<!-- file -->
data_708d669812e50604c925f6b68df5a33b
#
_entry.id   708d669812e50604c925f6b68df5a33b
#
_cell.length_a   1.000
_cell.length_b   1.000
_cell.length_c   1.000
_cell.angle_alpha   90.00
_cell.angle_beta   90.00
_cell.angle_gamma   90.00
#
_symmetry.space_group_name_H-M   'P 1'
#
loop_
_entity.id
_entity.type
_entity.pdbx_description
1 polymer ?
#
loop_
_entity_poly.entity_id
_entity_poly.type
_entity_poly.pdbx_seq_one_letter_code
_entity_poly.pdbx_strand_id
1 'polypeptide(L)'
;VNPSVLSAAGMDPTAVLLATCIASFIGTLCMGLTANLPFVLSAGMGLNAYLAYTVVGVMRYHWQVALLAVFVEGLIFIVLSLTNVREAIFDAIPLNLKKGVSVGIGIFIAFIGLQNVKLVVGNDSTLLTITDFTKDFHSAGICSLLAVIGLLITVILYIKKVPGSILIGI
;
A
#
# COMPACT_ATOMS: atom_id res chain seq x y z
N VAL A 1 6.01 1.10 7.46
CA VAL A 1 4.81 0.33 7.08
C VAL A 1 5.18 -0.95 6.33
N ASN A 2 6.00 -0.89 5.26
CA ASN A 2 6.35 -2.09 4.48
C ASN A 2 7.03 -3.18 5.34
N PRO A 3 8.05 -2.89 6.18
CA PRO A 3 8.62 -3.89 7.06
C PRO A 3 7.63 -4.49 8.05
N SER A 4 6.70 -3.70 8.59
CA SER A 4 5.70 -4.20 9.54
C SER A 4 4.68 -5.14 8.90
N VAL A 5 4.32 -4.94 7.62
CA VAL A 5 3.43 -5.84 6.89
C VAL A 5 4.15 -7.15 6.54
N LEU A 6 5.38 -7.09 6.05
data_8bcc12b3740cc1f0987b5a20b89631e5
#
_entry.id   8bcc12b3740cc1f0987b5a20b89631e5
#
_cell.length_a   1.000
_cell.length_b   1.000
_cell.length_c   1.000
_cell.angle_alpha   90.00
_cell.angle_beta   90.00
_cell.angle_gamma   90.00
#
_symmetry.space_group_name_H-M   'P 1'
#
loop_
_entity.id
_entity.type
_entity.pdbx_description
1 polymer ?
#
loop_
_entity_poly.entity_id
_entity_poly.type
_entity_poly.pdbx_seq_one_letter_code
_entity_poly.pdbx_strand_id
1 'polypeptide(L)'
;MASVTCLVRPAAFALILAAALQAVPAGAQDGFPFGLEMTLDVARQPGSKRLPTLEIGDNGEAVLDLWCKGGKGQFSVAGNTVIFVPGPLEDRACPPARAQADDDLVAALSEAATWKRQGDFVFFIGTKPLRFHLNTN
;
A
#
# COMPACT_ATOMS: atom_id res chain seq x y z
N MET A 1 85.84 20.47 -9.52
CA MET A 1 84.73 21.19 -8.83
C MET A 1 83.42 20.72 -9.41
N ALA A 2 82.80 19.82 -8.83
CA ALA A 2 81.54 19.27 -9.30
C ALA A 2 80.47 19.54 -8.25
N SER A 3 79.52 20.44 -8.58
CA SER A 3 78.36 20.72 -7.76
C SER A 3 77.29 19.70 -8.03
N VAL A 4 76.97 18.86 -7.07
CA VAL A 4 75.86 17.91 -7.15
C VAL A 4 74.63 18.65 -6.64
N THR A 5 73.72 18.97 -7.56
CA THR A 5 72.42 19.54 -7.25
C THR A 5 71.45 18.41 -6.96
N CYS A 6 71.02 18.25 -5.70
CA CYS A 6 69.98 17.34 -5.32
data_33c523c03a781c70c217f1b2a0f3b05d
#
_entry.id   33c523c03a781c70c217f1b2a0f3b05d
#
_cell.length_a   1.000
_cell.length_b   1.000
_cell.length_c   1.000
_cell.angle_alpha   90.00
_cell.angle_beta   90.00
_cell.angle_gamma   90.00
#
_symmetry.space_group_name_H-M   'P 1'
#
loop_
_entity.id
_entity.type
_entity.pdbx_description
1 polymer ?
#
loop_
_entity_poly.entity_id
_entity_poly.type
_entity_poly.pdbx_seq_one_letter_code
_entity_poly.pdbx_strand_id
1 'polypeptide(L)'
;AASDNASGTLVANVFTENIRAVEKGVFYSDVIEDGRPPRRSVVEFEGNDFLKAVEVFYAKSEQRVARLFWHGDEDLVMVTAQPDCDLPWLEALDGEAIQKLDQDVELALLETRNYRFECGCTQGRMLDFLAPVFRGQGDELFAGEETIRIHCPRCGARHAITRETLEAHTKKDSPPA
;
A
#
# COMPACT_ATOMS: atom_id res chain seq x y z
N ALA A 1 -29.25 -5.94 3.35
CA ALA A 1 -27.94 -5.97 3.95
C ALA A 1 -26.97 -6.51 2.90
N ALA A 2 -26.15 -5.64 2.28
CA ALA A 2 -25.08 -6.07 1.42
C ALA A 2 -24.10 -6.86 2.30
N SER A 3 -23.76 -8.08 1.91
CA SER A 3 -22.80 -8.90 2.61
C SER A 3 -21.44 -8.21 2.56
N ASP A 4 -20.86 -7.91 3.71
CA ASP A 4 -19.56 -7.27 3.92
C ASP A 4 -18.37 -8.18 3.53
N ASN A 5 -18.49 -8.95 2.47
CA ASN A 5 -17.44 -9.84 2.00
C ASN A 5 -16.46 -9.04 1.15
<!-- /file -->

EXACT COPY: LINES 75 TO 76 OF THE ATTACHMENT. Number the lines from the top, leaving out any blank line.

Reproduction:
#
# COMPACT_ATOMS: atom_id res chain seq x y z